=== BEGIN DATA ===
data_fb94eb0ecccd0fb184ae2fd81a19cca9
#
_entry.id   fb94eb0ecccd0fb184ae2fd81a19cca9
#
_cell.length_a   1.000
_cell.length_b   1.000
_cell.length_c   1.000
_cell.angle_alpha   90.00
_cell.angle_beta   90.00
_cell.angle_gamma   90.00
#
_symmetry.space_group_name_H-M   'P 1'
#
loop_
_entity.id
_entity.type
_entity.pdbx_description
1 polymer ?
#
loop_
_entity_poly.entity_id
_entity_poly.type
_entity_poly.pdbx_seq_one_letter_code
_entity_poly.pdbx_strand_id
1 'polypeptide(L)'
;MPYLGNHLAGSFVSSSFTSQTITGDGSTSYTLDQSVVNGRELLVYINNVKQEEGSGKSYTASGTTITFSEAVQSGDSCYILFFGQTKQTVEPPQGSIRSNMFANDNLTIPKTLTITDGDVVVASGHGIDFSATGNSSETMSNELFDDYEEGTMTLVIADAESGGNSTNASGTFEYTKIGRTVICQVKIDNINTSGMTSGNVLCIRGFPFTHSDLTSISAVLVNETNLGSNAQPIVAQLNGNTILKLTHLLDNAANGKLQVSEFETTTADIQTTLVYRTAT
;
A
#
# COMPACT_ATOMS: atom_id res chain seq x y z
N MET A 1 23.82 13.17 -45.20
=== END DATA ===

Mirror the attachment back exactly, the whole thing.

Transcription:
data_fb94eb0ecccd0fb184ae2fd81a19cca9
#
_entry.id   fb94eb0ecccd0fb184ae2fd81a19cca9
#
_cell.length_a   1.000
_cell.length_b   1.000
_cell.length_c   1.000
_cell.angle_alpha   90.00
_cell.angle_beta   90.00
_cell.angle_gamma   90.00
#
_symmetry.space_group_name_H-M   'P 1'
#
loop_
_entity.id
_entity.type
_entity.pdbx_description
1 polymer ?
#
loop_
_entity_poly.entity_id
_entity_poly.type
_entity_poly.pdbx_seq_one_letter_code
_entity_poly.pdbx_strand_id
1 'polypeptide(L)'
;MPYLGNHLAGSFVSSSFTSQTITGDGSTSYTLDQSVVNGRELLVYINNVKQEEGSGKSYTASGTTITFSEAVQSGDSCYILFFGQTKQTVEPPQGSIRSNMFANDNLTIPKTLTITDGDVVVASGHGIDFSATGNSSETMSNELFDDYEEGTMTLVIADAESGGNSTNASGTFEYTKIGRTVICQVKIDNINTSGMTSGNVLCIRGFPFTHSDLTSISAVLVNETNLGSNAQPIVAQLNGNTILKLTHLLDNAANGKLQVSEFETTTADIQTTLVYRTAT
;
A
#
# COMPACT_ATOMS: atom_id res chain seq x y z
N MET A 1 23.82 13.17 -45.20